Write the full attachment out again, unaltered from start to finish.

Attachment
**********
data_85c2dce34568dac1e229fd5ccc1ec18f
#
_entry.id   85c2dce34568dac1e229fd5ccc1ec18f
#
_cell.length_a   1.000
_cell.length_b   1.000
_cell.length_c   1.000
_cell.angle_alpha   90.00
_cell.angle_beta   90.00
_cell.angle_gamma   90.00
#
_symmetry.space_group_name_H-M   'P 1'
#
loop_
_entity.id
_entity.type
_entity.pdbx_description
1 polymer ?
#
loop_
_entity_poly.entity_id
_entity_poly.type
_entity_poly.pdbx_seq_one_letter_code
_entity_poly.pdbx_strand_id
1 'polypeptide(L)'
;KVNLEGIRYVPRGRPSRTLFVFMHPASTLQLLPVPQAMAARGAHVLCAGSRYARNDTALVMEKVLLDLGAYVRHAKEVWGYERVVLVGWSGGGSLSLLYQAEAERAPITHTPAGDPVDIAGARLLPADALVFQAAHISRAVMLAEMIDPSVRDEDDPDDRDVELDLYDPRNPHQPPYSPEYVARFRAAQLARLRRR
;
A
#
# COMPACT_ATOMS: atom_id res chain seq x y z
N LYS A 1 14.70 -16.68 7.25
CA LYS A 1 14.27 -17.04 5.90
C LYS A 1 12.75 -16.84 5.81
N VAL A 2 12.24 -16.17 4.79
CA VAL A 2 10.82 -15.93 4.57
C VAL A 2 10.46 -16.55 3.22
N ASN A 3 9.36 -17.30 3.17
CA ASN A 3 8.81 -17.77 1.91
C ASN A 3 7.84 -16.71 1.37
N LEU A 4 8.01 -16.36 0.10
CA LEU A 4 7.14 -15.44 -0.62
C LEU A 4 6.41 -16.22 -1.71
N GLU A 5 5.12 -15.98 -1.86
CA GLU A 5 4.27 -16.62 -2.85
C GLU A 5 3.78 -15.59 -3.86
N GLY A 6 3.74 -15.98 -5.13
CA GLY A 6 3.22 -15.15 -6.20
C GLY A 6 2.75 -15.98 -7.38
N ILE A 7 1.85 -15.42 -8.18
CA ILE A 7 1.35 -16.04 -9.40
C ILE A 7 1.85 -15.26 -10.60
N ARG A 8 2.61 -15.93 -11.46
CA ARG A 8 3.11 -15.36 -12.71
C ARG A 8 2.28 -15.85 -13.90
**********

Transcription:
data_85c2dce34568dac1e229fd5ccc1ec18f
#
_entry.id   85c2dce34568dac1e229fd5ccc1ec18f
#
_cell.length_a   1.000
_cell.length_b   1.000
_cell.length_c   1.000
_cell.angle_alpha   90.00
_cell.angle_beta   90.00
_cell.angle_gamma   90.00
#
_symmetry.space_group_name_H-M   'P 1'
#
loop_
_entity.id
_entity.type
_entity.pdbx_description
1 polymer ?
#
loop_
_entity_poly.entity_id
_entity_poly.type
_entity_poly.pdbx_seq_one_letter_code
_entity_poly.pdbx_strand_id
1 'polypeptide(L)'
;KVNLEGIRYVPRGRPSRTLFVFMHPASTLQLLPVPQAMAARGAHVLCAGSRYARNDTALVMEKVLLDLGAYVRHAKEVWGYERVVLVGWSGGGSLSLLYQAEAERAPITHTPAGDPVDIAGARLLPADALVFQAAHISRAVMLAEMIDPSVRDEDDPDDRDVELDLYDPRNPHQPPYSPEYVARFRAAQLARLRRR
;
A
#
# COMPACT_ATOMS: atom_id res chain seq x y z
N LYS A 1 14.70 -16.68 7.25
CA LYS A 1 14.27 -17.04 5.90
C LYS A 1 12.75 -16.84 5.81
N VAL A 2 12.24 -16.17 4.79
CA VAL A 2 10.82 -15.93 4.57
C VAL A 2 10.46 -16.55 3.22
N ASN A 3 9.36 -17.30 3.17
CA ASN A 3 8.81 -17.77 1.91
C ASN A 3 7.84 -16.71 1.37
N LEU A 4 8.01 -16.36 0.10
CA LEU A 4 7.14 -15.44 -0.62
C LEU A 4 6.41 -16.22 -1.71
N GLU A 5 5.12 -15.98 -1.86
CA GLU A 5 4.27 -16.62 -2.85
C GLU A 5 3.78 -15.59 -3.86
N GLY A 6 3.74 -15.98 -5.13
CA GLY A 6 3.22 -15.15 -6.20
C GLY A 6 2.75 -15.98 -7.38
N ILE A 7 1.85 -15.42 -8.18
CA ILE A 7 1.35 -16.04 -9.40
C ILE A 7 1.85 -15.26 -10.60
N ARG A 8 2.61 -15.93 -11.46
CA ARG A 8 3.11 -15.36 -12.71
C ARG A 8 2.28 -15.85 -13.90